Here are a couple of other resources that will help you build a stronger online presence for your chapter.
- Top 12 Membership Website Design Tips For Associations
- Interactive Posts for Facebook
- 10 Email Marketing Strategies for Events & Webinars
- How to Post a YouTube Video on Facebook: A Step-by-Step Guide
Get the Paperwork Done Once the chapter is formed, it will need to submit the following documents to its headquarter:
- A brief description of the chapter
- Chapter bylaws
- Application fees/dues for membership
- A list of members and officers
- Letter of intent
- Activities calendar
- Tentative charter date
Additionally, your chapter will have to arrange the following resources to get started:
- Membership certification
- Invoices and receipts book (Not needed if the memberships are handled online)
- Printed flyers for events (event landing pages on the website)
- Newsletters or informational mailings
- Event Calendar
- Renewal notices
- Branding/advertising materials (logo, banners, letterhead)
How to Keep Your Chapter Organization Running Smoothly?
You’ve done the hard work of setting up a new chapter. Now, you’ll need to work hand in hand with its team to ensure that it is running smoothly and supporting you in achieving your mission.
Set Up Rules
Setting up clear rules and expectations is important to ensure the integrity of your association’s brand. In addition to keeping everyone on the same page, they give you a yardstick to measure their performance.
Thus, if you want your chapters to adhere to your standards, setting up clear policies is extremely essential. Depending on your chapter model and affiliation agreement, you can set policies for marketing, branding, hiring, events, meetings, and/or memberships.
Manage Your Finances
As your association grows, you will increase your finances and budgets as well. Recordkeeping and accountability become even more important as new chapters are added to your association.
While supporting your chapters financially, keep these things in mind to make sure your funds are well utilized:
- Hire a full-time bookkeeper or accountant to keep track of your chapter accounts.
- Conduct bi-annual audits of your chapters’ finances.
- Each chapter should have a detailed budget with strict approval procedures for additional items.
Invest in a Chapter Management Software
One of the most challenging facets of having a multi-chapter organization is maintaining brand consistency across all the affiliates without compromising the individual identity of each branch.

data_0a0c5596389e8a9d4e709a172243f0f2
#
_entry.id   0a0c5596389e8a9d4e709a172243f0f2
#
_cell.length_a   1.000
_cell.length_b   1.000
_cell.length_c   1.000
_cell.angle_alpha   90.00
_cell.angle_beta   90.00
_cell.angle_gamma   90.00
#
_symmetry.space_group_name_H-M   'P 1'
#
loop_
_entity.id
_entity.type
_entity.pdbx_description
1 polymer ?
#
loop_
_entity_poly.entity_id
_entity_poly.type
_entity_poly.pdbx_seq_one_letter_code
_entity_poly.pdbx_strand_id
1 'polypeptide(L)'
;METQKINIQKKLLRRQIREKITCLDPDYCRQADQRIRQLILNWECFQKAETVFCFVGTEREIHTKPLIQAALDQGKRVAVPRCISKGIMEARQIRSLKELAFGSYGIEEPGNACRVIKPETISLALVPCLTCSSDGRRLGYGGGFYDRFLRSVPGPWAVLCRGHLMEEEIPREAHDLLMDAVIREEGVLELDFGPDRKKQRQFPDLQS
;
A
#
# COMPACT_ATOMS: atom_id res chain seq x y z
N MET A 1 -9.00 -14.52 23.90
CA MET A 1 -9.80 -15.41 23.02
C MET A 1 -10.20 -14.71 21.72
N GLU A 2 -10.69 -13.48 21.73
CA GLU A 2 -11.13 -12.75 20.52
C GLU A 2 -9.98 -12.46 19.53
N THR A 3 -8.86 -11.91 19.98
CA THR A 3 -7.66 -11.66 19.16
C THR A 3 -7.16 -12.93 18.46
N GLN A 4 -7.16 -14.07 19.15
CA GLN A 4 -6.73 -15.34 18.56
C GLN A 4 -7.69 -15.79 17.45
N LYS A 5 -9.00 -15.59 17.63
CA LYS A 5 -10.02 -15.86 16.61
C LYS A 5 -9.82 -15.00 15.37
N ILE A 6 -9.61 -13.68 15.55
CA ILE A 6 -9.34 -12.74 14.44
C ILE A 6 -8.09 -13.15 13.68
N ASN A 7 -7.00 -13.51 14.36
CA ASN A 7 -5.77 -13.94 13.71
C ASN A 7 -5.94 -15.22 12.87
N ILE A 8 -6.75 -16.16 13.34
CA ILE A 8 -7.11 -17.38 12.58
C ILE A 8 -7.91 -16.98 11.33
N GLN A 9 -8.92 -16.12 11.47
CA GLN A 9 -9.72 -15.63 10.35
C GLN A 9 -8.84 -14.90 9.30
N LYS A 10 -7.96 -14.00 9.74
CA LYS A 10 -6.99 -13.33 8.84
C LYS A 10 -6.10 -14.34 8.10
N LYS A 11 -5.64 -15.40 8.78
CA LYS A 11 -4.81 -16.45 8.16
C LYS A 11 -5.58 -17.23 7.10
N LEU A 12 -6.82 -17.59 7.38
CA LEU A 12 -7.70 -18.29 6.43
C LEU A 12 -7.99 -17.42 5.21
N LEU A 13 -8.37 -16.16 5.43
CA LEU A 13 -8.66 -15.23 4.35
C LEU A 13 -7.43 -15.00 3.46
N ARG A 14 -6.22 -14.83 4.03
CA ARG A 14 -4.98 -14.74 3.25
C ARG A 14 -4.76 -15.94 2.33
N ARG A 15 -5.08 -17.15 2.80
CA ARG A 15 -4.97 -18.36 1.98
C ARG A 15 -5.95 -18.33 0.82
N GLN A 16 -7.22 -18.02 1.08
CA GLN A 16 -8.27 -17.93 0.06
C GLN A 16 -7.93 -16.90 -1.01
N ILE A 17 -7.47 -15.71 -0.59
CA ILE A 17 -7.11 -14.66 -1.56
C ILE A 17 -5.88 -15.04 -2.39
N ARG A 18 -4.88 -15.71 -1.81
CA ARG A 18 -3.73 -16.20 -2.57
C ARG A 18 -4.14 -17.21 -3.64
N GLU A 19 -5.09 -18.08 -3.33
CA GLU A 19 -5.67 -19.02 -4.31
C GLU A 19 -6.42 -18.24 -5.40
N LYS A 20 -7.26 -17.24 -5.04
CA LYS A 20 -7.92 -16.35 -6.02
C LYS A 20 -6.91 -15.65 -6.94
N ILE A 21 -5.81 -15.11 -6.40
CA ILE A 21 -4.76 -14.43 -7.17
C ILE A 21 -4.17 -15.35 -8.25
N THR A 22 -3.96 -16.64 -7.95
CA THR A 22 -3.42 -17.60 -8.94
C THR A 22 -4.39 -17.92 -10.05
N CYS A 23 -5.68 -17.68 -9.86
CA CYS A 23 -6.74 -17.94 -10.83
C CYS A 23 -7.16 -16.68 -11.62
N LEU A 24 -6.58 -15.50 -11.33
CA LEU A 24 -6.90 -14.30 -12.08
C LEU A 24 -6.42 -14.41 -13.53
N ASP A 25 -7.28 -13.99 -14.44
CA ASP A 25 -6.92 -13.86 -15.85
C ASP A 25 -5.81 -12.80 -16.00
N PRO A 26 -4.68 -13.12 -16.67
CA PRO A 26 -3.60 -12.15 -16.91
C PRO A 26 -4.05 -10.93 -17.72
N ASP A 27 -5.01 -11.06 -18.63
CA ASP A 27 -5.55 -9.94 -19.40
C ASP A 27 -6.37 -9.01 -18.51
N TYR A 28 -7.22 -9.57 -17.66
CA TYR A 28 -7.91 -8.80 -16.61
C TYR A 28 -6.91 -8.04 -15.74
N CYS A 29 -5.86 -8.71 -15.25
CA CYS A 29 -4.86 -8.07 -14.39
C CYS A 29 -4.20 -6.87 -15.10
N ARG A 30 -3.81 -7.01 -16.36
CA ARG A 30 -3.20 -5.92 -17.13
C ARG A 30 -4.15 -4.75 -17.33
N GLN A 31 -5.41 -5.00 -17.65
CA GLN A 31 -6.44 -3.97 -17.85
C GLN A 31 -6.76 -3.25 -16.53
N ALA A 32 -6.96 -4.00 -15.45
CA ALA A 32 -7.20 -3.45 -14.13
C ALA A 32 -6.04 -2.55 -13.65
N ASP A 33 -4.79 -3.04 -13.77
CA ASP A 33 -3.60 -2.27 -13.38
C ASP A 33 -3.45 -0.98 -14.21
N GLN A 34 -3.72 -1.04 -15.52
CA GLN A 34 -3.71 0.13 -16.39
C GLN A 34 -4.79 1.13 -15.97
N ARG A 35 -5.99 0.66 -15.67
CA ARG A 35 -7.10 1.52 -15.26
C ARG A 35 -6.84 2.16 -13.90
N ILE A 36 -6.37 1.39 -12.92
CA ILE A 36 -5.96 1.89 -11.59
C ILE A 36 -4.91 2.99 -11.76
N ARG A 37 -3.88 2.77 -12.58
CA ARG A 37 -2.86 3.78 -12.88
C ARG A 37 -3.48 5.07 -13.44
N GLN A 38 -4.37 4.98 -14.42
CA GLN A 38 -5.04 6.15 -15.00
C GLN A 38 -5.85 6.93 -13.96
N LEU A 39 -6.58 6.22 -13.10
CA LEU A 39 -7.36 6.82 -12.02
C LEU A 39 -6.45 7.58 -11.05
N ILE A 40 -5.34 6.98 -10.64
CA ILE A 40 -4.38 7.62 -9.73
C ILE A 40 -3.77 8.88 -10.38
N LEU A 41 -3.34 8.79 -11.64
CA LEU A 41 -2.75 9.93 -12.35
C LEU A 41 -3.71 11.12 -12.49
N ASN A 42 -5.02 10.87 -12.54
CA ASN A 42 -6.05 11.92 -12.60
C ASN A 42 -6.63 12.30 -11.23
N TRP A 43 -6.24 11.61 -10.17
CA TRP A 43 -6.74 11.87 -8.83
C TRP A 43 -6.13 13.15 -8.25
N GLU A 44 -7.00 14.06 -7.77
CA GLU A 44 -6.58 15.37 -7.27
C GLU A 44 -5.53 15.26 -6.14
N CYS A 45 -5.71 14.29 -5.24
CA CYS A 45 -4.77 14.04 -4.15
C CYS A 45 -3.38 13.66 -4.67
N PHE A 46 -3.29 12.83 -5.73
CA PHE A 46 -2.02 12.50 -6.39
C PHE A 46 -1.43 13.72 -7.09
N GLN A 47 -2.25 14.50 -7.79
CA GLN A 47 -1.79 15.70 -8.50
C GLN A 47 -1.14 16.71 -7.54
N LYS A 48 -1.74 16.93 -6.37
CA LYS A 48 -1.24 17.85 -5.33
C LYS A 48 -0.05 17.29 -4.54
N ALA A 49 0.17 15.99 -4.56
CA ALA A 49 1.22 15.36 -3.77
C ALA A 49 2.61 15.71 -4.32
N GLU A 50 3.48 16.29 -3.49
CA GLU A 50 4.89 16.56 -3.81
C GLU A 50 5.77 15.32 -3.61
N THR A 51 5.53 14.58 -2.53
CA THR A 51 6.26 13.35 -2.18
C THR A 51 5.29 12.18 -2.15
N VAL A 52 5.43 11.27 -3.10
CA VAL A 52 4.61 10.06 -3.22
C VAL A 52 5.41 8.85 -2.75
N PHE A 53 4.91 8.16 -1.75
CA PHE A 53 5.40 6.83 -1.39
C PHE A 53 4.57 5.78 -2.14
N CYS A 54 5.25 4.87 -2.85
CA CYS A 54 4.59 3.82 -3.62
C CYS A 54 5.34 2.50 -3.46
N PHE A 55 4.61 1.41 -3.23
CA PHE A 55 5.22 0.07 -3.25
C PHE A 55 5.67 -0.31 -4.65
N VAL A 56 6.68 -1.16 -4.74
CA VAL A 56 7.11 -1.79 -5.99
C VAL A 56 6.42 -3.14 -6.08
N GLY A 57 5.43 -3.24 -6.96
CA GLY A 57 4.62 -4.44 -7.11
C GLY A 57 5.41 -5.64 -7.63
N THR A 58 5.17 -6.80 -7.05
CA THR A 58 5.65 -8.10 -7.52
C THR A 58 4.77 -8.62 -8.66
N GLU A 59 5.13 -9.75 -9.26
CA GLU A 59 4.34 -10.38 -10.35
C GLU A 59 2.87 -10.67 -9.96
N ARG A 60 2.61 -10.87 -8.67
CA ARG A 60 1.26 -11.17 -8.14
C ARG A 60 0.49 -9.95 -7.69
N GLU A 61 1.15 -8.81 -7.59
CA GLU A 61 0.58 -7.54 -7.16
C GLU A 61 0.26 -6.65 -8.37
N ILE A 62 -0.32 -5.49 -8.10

A chapter management software allows each chapter to have its own database, website, and design while remaining in sync with the national organization.
Also, the national chapters and headquarters can check the health of all their branches, share information, streamline workflows and monitor their operations through an integrated CRM.
Since everything is stored in the cloud, chapter leaders can easily search, update, and share their database with their teams and other chapters.
Would you like to learn more about the chapter management software? Contact our team to discover how Glue Up's all-in-one platform can assist you in managing your chapters effectively.
What are the different types of chapter models?
Mainly, there are two types of chapter models:
Autonomous Chapter Model - In this model, a chapter shares the mission of the parent organization but has an independent structure, finances, and operations.
This type of chapter promotes innovation, responsiveness, and customization. However, they receive limited support from the parent organization and suffer from a lack of consistency.
Integrated Chapter Model - In the integrated model, chapters share the mission as the structure of the nationals. Thus, they are more consistent, collaborative, and accountable in their operations.
Unfortunately, members have limited flexibility in joining an organization in the integrated model. Furthermore, chapters are required to follow the national way of managing operations and finances.
Which association does a new member join, the parent or the chapter?
In the autonomous chapter model, a member can choose between the parent or the chapter organization. Also, they can participate in the activities of both associations (considering the chapter has different activities than the headquarter).
The integrated model automatically assigns members to chapters when they join. As a result, they are limited in their choice of associations.
Can a chapter create its own brand?
Most chapters follow the branding of the parent association and have a standard name template. However, if the parent organization allows (in an autonomous chapter model), chapters can have their own banners and marketing plans.
What legal and accounting principles will be followed by the chapter?
The chapter will follow the same legal and accounting principles as the parent association.